Protect Local Control

Ensuring Community Rights
To Pass Smokefree Ordinances
 
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"It's barely controlled chaos [at the local level]. We can't be everywhere at once. I give the anti-smoking people credit for their vision in that area."

Walker Merryman
Vice President, Tobacco Institute

Washington

All indoor workplaces and public places in Washington, including restaurants and bars, are 100% smokefree. Thanks to Initiative 901 which passed by 64% in 2005, all Washington workers and residents now breathe clean, healthy indoor air in all workplaces throughout the state, including restaurants, bars and (non-tribal) casinos. Read the Washington Clean Indoor Air Act and learn more how it affects Washington's residents workers and businesses.

The initiative enjoyed broad statewide support and passed in every county statewide. This victory marked the first state to pass a 100% smokefree workplace measure for all non-hospitality workplaces, restaurants and bars via the ballot box. The result at the polls in Washington sent a firm message to elected officials across the country: Voters overwhelmingly support strong smokefree protections which protect all workers. The campaign was led by Healthy Indoor Air for All Washington, a statewide group made up of thousands advocates and organizations, such as health groups, hospitals, unions, faith groups, and the Greater Seattle Chamber of Commerce.

For more information about the law, visit SecondhandSmokesYou. Learn how to report a violation in your county.

In King County,
click here for FAQs or call (206) 296-7613 for more information.


Read more about current tobacco-related legislation in Washington.

Current tobacco-related statistics are available from the Centers for Disease Control's Tobacco Control State Highlights, 2010.

Washington's 2016 Legislative Session: January 1 - March 10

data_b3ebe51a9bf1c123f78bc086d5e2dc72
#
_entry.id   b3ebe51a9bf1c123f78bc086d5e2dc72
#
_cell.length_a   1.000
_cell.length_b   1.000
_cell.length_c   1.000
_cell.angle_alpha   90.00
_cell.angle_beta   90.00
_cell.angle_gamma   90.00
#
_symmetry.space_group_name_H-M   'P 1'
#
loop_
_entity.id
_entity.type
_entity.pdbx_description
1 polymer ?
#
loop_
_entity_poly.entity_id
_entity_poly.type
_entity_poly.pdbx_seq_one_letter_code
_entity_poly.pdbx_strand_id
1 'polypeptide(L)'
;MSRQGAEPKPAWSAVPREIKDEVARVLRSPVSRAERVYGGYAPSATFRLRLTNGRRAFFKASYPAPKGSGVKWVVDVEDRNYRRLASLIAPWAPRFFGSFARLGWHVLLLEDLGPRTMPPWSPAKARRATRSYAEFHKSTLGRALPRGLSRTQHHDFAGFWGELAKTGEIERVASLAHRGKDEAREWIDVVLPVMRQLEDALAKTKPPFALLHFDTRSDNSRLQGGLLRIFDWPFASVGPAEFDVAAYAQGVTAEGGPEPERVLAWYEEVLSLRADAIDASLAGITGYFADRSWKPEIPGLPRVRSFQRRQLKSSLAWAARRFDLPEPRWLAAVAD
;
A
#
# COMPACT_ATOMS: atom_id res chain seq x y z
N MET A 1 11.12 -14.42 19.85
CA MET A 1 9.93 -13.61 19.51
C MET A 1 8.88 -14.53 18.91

THE FIGHT FOR LOCAL SMOKEFREE LAWS IN WASHINGTON:

Some people have inquired, "Why didn't Washington pass more local laws before going for a statewide law?". Great question. The answer, is because they were preempted from passing any laws on the local level. Below, you'll find the story from Pierce County.

In 2003, the Pierce County Board of Health in WA passed an ordinance requiring all workplaces and public places within Pierce County to be 100% smokefree. This ordinance was the first of its kind in the state of Washington. In January of 2004, the Entertainment Industry Coalition filed a lawsuit to repeal the ordinance, arguing that state law prevents local Washington municipalities from passing more protective smokefree measures. Smokefree advocates fought to take the case directly to the Washington State Supreme Court. The WA State Supreme heard oral arguments on November 16, 2004.

In February 2005, the Washington State Supreme Court released their ruling. They ruled against the Pierce County Health Department and this decision reversed Pierce County's 100% smokefree ordinance. How did the ruling impact other localities wishing to go smokefree in Washington State? It was bad news. The ruling suggested that the (then current) Washington state law restricted local communities in Washington from passing smokefree laws.

The full decision is available at http://www.courts.wa.gov/opinions/?fa=opinions.opindisp&docid=756759MAJ

Washington's lack of local control was a result of tobacco industry interference way back when the so-called "Washington Clean Indoor Air" law was first passed. Over the past few decades, the tobacco industry has stripped away local control in over 15 states across the country. States are now working hard to reverse preemption where it exists. And to prevent it where they still can.

In the case of Washington State, advocates went to the state legislators in Olympia, asking them to return local control to Washington's cities and towns, or to pass a comprehensive statewide law. The legislature refused to act. In response, Healthy Indoor Air for All in Washington successfully gathered over 300,000 signatures to place Initiative 901 on the statewide ballot. The rest is history.


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